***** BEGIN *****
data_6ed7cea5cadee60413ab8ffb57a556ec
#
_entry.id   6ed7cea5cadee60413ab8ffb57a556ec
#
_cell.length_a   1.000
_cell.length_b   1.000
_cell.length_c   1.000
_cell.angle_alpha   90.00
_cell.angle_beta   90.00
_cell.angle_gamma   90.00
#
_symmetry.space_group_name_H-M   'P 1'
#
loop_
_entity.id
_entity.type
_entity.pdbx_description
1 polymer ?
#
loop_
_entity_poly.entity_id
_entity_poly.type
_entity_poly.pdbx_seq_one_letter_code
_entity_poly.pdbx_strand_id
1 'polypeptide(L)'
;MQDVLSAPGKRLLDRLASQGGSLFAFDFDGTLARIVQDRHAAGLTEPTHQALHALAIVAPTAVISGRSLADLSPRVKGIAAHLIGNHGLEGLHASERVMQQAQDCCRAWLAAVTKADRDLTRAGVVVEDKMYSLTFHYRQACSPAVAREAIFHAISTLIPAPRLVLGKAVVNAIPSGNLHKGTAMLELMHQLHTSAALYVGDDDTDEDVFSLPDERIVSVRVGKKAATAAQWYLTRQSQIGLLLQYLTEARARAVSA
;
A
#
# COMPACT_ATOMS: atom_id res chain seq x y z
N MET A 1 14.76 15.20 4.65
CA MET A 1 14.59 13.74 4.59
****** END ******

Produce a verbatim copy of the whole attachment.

data_6ed7cea5cadee60413ab8ffb57a556ec
#
_entry.id   6ed7cea5cadee60413ab8ffb57a556ec
#
_cell.length_a   1.000
_cell.length_b   1.000
_cell.length_c   1.000
_cell.angle_alpha   90.00
_cell.angle_beta   90.00
_cell.angle_gamma   90.00
#
_symmetry.space_group_name_H-M   'P 1'
#
loop_
_entity.id
_entity.type
_entity.pdbx_description
1 polymer ?
#
loop_
_entity_poly.entity_id
_entity_poly.type
_entity_poly.pdbx_seq_one_letter_code
_entity_poly.pdbx_strand_id
1 'polypeptide(L)'
;MQDVLSAPGKRLLDRLASQGGSLFAFDFDGTLARIVQDRHAAGLTEPTHQALHALAIVAPTAVISGRSLADLSPRVKGIAAHLIGNHGLEGLHASERVMQQAQDCCRAWLAAVTKADRDLTRAGVVVEDKMYSLTFHYRQACSPAVAREAIFHAISTLIPAPRLVLGKAVVNAIPSGNLHKGTAMLELMHQLHTSAALYVGDDDTDEDVFSLPDERIVSVRVGKKAATAAQWYLTRQSQIGLLLQYLTEARARAVSA
;
A
#
# COMPACT_ATOMS: atom_id res chain seq x y z
N MET A 1 14.76 15.20 4.65
CA MET A 1 14.59 13.74 4.59